I have a categorical dataset where the outcome is nominal (with three categories). There are 300 observations, and each individual contributes two observations to the dataset.
When I analyzed the data assuming independence (using multinomial regression through the
nnet package in R), my standard errors for $\beta$ coefficients were slightly larger than when modeling with a GEE with a time-exchangeable odds ratio dependence structure between the correlated observations (through the
This was a very surprising result to me. Shouldn't standard errors assuming independence be smaller than when a dependence structure is assumed? Are there ever cases where it can be backwards, like this?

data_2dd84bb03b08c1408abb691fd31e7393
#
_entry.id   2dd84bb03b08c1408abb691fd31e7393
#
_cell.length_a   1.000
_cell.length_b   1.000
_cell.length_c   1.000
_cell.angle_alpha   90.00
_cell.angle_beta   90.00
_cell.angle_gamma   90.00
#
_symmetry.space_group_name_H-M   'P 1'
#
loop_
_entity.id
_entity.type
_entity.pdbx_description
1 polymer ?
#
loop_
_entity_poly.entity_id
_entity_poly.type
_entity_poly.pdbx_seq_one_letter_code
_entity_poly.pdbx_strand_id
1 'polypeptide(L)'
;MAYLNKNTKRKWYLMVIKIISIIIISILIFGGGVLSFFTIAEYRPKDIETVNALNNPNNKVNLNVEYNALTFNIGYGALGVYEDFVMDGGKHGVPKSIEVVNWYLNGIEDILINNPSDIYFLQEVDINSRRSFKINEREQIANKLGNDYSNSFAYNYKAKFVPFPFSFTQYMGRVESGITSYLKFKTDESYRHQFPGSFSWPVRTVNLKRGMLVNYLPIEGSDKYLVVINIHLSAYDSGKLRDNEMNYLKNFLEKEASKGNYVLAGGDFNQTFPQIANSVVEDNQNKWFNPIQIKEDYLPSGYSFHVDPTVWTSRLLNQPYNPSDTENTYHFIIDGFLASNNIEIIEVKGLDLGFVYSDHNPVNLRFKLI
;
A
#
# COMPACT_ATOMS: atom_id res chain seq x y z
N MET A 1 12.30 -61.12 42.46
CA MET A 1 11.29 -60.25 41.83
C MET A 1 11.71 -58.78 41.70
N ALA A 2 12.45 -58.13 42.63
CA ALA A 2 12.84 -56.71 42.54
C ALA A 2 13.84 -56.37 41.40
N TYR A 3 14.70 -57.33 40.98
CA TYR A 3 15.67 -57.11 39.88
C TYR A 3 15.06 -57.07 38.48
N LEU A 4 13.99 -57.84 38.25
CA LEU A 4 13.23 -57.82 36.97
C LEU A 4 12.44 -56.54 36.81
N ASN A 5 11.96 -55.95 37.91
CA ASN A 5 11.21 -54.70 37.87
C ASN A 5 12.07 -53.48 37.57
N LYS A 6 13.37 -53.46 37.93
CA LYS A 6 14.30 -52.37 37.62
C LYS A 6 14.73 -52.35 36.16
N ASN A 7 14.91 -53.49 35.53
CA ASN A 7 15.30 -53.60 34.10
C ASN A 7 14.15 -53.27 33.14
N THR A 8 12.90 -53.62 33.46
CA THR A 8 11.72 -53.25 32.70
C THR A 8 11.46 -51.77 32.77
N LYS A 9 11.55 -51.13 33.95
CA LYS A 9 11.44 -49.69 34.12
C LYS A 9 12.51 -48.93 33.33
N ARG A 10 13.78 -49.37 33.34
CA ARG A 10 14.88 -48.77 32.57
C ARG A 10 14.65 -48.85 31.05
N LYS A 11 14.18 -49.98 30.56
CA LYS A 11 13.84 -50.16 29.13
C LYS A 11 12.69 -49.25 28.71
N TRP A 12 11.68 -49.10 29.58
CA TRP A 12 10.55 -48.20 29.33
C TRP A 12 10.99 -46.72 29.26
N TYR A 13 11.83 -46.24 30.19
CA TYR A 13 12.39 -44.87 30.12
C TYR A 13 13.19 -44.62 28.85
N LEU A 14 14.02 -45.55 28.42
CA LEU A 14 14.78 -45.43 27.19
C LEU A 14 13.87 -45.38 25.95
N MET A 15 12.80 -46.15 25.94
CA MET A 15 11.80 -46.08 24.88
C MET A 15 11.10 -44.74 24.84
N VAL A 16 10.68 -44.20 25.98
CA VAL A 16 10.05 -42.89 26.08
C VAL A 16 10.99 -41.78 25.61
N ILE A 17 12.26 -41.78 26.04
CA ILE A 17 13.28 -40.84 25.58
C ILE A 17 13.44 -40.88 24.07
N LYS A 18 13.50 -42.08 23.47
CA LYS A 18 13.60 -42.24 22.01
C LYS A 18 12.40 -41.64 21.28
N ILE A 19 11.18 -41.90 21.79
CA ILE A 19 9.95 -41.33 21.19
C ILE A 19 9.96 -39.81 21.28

All the coefficients from the GEE-based estimation were almost the exact same as the multinomial coefficients, but in the opposite direction (negative where the multinomial coefficients were positive). I am also quite confused by this result. Is there a fundamental difference in the modeling here?
UPDATE: I have found this reference, where pages 47-50 (pages 5-7 on the pdf) show that the standard errors of the GEE estimates are smaller. However, I do not understand their reasoning on page 50: "Standard errors are smaller because regressor (time) is changing within an individual." Any clarification would be extremely helpful.